Bitcoin remains in consolidation below a critical resistance despite hash rate reaching record highs over the weekend.
- Data from Glassnode shows the seven-day average for bitcoin’s hash rate – the computing power dedicated to mining blocks – rose to a record high of 129.03 tera hashes per second (TH/s) over the weekend.
- Bitcoin’s July rally has stalled near $12,000, making the psychological level a resistance to beat for the bulls. It was sidelining near $11,900 at press time.
- But some argue that an increasing hash rate is a bullish price signal.
- Earlier this year, Jeremy Britton, CEO of Boston Trading Co told Finance Magnates rising hash rate forced miners to hoard rather than sell newly-mined coins, reducing downwards pressure and raising the price floor.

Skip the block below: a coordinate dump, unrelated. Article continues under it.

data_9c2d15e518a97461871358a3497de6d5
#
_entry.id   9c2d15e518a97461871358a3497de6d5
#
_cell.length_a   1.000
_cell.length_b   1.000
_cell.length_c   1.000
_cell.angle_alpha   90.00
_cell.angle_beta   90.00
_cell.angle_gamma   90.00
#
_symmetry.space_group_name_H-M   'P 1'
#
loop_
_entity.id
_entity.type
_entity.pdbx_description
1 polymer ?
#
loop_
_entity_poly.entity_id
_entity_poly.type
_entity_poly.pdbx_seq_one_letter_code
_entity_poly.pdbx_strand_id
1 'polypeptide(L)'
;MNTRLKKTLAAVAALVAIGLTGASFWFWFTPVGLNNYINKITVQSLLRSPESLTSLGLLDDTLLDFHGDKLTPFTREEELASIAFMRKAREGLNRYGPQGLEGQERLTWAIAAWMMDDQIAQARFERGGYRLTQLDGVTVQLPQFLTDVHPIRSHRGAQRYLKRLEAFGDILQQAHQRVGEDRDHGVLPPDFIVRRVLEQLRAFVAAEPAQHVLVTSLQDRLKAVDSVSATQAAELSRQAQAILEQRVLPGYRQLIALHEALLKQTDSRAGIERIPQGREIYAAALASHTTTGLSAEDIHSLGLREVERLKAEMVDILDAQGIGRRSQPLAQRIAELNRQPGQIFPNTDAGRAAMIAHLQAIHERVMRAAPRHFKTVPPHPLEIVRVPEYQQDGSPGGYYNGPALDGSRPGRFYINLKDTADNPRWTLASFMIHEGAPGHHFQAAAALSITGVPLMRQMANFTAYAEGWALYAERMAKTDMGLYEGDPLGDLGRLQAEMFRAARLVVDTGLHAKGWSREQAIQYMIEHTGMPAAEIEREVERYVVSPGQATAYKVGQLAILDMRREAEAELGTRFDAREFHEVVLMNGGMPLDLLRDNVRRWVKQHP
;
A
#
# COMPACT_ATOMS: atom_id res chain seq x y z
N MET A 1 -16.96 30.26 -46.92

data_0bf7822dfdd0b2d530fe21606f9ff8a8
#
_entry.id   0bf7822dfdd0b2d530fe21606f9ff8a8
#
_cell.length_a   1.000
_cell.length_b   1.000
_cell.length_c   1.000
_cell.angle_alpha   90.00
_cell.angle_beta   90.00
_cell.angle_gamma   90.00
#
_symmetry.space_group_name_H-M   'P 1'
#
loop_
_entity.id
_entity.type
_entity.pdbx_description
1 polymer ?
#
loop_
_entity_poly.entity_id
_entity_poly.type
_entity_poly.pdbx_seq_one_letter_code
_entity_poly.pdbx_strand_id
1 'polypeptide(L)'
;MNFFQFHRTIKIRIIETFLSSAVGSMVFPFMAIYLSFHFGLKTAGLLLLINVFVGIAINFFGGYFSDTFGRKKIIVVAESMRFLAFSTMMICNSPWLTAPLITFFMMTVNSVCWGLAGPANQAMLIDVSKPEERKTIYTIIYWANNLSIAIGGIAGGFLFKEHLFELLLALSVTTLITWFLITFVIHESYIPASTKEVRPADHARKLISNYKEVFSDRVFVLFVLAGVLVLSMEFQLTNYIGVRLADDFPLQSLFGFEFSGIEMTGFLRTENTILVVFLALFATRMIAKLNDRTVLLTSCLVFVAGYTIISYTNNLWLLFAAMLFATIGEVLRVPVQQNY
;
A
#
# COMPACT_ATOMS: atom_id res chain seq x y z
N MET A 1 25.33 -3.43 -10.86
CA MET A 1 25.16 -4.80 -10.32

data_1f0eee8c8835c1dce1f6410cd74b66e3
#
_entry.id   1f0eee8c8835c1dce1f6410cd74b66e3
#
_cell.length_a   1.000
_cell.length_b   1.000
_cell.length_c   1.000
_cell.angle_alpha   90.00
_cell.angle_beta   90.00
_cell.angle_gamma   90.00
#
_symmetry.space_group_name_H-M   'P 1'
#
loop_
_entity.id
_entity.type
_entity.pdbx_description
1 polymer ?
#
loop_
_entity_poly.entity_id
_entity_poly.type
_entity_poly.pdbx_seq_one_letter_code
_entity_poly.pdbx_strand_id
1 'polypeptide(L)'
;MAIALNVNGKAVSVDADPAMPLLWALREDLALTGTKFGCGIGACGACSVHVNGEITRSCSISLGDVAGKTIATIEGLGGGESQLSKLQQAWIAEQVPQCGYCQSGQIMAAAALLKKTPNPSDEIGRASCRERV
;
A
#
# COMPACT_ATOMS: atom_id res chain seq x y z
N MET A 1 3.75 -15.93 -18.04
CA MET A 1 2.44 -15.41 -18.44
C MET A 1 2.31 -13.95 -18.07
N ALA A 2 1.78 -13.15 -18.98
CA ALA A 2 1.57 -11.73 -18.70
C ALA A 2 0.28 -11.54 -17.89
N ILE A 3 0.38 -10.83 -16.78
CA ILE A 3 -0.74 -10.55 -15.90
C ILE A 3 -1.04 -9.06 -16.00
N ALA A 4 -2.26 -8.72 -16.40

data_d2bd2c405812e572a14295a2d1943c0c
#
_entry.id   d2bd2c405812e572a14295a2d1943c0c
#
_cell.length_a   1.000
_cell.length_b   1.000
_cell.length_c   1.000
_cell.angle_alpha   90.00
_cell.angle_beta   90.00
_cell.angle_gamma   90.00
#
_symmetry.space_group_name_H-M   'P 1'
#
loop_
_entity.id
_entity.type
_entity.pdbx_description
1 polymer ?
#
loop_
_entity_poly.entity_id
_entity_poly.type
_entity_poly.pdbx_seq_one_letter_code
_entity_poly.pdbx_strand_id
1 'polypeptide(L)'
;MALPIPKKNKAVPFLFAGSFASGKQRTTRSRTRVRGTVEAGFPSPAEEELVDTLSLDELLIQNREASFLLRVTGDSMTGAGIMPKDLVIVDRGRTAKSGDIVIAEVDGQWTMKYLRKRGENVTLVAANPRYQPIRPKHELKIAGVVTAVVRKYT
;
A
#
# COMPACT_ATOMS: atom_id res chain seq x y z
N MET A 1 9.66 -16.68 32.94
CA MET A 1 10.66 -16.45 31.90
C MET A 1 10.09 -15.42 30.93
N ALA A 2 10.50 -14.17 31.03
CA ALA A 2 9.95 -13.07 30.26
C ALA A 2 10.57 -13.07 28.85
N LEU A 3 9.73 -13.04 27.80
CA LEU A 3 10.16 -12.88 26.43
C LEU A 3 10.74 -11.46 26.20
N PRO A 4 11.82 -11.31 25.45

- But price increases don’t always follow from higher hash rates, according to Philip Gradwell, an economist at the blockchain intelligence firm Chainalysis.
- “Miners may be better at predicting the future price, but that doesn’t really cause the prices to go up,” Gradwell told CoinDesk in a Telegram chat on Monday.
- A direct correlation between the hash rate and the price has not been seen before – Bitcoin’s price fell 30% in the second half of 2019 even though the hash rate rose 64% to 97 TH/s.
- Stack Fund’s co-founder and COO Matthew Dibb told CoinDesk that miners may be scaling up their capacity, ergo hash rate, in anticipation of a rising bitcoin price, but didn’t think there was actually an established causal link between the two.
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